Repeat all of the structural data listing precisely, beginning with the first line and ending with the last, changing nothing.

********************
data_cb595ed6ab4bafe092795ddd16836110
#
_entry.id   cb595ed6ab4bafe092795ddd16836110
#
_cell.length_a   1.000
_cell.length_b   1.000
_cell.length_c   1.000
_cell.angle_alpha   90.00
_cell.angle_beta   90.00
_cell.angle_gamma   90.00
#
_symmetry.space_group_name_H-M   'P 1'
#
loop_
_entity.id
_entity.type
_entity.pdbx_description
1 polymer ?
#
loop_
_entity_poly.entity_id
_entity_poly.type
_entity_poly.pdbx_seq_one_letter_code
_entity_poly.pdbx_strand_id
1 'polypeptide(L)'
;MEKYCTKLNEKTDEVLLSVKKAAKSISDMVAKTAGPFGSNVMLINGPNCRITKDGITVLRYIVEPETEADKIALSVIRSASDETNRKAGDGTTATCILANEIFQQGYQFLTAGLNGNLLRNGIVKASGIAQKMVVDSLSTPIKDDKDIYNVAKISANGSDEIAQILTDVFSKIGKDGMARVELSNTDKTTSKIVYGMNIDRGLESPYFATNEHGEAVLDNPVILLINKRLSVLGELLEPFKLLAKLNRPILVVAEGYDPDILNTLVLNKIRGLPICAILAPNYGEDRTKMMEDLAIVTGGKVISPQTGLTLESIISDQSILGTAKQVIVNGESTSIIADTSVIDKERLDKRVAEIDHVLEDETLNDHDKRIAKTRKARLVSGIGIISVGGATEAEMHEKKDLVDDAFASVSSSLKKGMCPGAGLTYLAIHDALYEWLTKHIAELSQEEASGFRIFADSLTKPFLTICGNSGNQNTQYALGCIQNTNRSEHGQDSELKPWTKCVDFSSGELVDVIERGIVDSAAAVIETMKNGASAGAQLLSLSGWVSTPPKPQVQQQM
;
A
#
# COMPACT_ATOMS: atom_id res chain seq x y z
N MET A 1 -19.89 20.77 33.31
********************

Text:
data_cb595ed6ab4bafe092795ddd16836110
#
_entry.id   cb595ed6ab4bafe092795ddd16836110
#
_cell.length_a   1.000
_cell.length_b   1.000
_cell.length_c   1.000
_cell.angle_alpha   90.00
_cell.angle_beta   90.00
_cell.angle_gamma   90.00
#
_symmetry.space_group_name_H-M   'P 1'
#
loop_
_entity.id
_entity.type
_entity.pdbx_description
1 polymer ?
#
loop_
_entity_poly.entity_id
_entity_poly.type
_entity_poly.pdbx_seq_one_letter_code
_entity_poly.pdbx_strand_id
1 'polypeptide(L)'
;MEKYCTKLNEKTDEVLLSVKKAAKSISDMVAKTAGPFGSNVMLINGPNCRITKDGITVLRYIVEPETEADKIALSVIRSASDETNRKAGDGTTATCILANEIFQQGYQFLTAGLNGNLLRNGIVKASGIAQKMVVDSLSTPIKDDKDIYNVAKISANGSDEIAQILTDVFSKIGKDGMARVELSNTDKTTSKIVYGMNIDRGLESPYFATNEHGEAVLDNPVILLINKRLSVLGELLEPFKLLAKLNRPILVVAEGYDPDILNTLVLNKIRGLPICAILAPNYGEDRTKMMEDLAIVTGGKVISPQTGLTLESIISDQSILGTAKQVIVNGESTSIIADTSVIDKERLDKRVAEIDHVLEDETLNDHDKRIAKTRKARLVSGIGIISVGGATEAEMHEKKDLVDDAFASVSSSLKKGMCPGAGLTYLAIHDALYEWLTKHIAELSQEEASGFRIFADSLTKPFLTICGNSGNQNTQYALGCIQNTNRSEHGQDSELKPWTKCVDFSSGELVDVIERGIVDSAAAVIETMKNGASAGAQLLSLSGWVSTPPKPQVQQQM
;
A
#
# COMPACT_ATOMS: atom_id res chain seq x y z
N MET A 1 -19.89 20.77 33.31